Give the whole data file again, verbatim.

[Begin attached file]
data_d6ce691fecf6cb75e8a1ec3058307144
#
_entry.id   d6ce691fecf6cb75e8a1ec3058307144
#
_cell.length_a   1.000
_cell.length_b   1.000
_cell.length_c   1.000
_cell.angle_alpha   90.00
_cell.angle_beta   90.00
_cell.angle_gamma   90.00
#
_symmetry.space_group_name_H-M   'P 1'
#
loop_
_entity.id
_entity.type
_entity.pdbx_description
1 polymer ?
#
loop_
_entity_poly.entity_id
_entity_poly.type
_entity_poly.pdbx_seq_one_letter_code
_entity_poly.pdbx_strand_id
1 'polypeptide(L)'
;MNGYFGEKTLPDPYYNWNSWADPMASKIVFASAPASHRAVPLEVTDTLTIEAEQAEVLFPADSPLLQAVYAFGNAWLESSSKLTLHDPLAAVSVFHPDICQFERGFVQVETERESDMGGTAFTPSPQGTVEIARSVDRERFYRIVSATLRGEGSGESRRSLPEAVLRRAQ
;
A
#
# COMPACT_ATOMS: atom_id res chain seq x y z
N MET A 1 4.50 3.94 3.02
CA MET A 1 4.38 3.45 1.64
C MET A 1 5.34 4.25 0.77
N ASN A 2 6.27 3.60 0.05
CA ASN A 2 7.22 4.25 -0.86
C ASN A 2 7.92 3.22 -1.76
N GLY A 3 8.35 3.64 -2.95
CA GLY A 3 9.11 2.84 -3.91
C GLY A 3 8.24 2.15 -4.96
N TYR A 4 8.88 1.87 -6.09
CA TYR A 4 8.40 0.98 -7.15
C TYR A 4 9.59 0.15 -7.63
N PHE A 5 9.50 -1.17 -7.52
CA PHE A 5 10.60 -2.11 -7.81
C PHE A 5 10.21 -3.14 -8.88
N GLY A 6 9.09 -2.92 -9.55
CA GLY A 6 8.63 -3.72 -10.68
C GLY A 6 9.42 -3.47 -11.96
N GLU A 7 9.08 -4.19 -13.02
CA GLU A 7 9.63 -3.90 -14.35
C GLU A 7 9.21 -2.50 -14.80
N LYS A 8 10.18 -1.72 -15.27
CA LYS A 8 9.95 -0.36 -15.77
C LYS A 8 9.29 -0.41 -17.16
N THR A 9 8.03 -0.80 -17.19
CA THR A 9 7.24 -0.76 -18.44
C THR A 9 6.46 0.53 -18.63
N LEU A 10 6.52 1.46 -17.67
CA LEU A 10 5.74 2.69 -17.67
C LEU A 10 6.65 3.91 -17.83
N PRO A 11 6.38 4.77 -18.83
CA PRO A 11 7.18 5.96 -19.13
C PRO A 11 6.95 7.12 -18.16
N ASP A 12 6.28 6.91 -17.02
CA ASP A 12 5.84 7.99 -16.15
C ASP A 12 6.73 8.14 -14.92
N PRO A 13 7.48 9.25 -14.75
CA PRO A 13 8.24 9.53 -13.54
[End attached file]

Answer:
data_d6ce691fecf6cb75e8a1ec3058307144
#
_entry.id   d6ce691fecf6cb75e8a1ec3058307144
#
_cell.length_a   1.000
_cell.length_b   1.000
_cell.length_c   1.000
_cell.angle_alpha   90.00
_cell.angle_beta   90.00
_cell.angle_gamma   90.00
#
_symmetry.space_group_name_H-M   'P 1'
#
loop_
_entity.id
_entity.type
_entity.pdbx_description
1 polymer ?
#
loop_
_entity_poly.entity_id
_entity_poly.type
_entity_poly.pdbx_seq_one_letter_code
_entity_poly.pdbx_strand_id
1 'polypeptide(L)'
;MNGYFGEKTLPDPYYNWNSWADPMASKIVFASAPASHRAVPLEVTDTLTIEAEQAEVLFPADSPLLQAVYAFGNAWLESSSKLTLHDPLAAVSVFHPDICQFERGFVQVETERESDMGGTAFTPSPQGTVEIARSVDRERFYRIVSATLRGEGSGESRRSLPEAVLRRAQ
;
A
#
# COMPACT_ATOMS: atom_id res chain seq x y z
N MET A 1 4.50 3.94 3.02
CA MET A 1 4.38 3.45 1.64
C MET A 1 5.34 4.25 0.77
N ASN A 2 6.27 3.60 0.05
CA ASN A 2 7.22 4.25 -0.86
C ASN A 2 7.92 3.22 -1.76
N GLY A 3 8.35 3.64 -2.95
CA GLY A 3 9.11 2.84 -3.91
C GLY A 3 8.24 2.15 -4.96
N TYR A 4 8.88 1.87 -6.09
CA TYR A 4 8.40 0.98 -7.15
C TYR A 4 9.59 0.15 -7.63
N PHE A 5 9.50 -1.17 -7.52
CA PHE A 5 10.60 -2.11 -7.81
C PHE A 5 10.21 -3.14 -8.88
N GLY A 6 9.09 -2.92 -9.55
CA GLY A 6 8.63 -3.72 -10.68
C GLY A 6 9.42 -3.47 -11.96
N GLU A 7 9.08 -4.19 -13.02
CA GLU A 7 9.63 -3.90 -14.35
C GLU A 7 9.21 -2.50 -14.80
N LYS A 8 10.18 -1.72 -15.27
CA LYS A 8 9.95 -0.36 -15.77
C LYS A 8 9.29 -0.41 -17.16
N THR A 9 8.03 -0.80 -17.19
CA THR A 9 7.24 -0.76 -18.44
C THR A 9 6.46 0.53 -18.63
N LEU A 10 6.52 1.46 -17.67
CA LEU A 10 5.74 2.69 -17.67
C LEU A 10 6.65 3.91 -17.83
N PRO A 11 6.38 4.77 -18.83
CA PRO A 11 7.18 5.96 -19.13
C PRO A 11 6.95 7.12 -18.16
N ASP A 12 6.28 6.91 -17.02
CA ASP A 12 5.84 7.99 -16.15
C ASP A 12 6.73 8.14 -14.92
N PRO A 13 7.48 9.25 -14.75
CA PRO A 13 8.24 9.53 -13.54